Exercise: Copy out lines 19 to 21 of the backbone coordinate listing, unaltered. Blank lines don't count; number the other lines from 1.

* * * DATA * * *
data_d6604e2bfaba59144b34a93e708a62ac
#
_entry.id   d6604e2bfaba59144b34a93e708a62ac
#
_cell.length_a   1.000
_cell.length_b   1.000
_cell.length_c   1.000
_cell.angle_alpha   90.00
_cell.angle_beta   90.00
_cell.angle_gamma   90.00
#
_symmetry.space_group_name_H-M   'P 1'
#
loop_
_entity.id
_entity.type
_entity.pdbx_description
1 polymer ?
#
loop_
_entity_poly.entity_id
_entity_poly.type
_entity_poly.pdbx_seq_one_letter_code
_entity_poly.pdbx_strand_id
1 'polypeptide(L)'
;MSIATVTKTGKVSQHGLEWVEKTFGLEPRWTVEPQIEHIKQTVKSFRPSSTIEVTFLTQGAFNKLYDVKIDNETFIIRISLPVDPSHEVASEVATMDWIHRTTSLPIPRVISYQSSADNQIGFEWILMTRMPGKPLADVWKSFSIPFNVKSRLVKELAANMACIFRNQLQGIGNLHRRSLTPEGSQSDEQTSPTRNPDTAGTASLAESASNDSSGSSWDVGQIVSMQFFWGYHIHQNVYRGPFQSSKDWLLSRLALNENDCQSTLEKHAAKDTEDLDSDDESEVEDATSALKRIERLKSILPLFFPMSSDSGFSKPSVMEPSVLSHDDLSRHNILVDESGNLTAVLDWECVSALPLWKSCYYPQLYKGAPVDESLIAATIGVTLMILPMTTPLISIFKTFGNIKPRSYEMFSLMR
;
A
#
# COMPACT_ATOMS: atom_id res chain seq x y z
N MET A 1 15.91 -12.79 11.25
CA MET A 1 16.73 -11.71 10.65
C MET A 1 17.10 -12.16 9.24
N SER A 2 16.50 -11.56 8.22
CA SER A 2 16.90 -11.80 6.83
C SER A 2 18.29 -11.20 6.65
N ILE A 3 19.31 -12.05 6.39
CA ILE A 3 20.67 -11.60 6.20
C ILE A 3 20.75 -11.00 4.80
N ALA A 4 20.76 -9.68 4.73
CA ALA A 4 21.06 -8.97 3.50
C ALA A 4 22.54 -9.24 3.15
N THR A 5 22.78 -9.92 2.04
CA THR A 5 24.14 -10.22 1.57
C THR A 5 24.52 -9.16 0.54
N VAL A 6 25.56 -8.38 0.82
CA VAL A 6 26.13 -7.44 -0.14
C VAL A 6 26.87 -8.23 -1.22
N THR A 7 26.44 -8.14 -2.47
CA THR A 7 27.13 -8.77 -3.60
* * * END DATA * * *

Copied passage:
#
loop_
_entity_poly.entity_id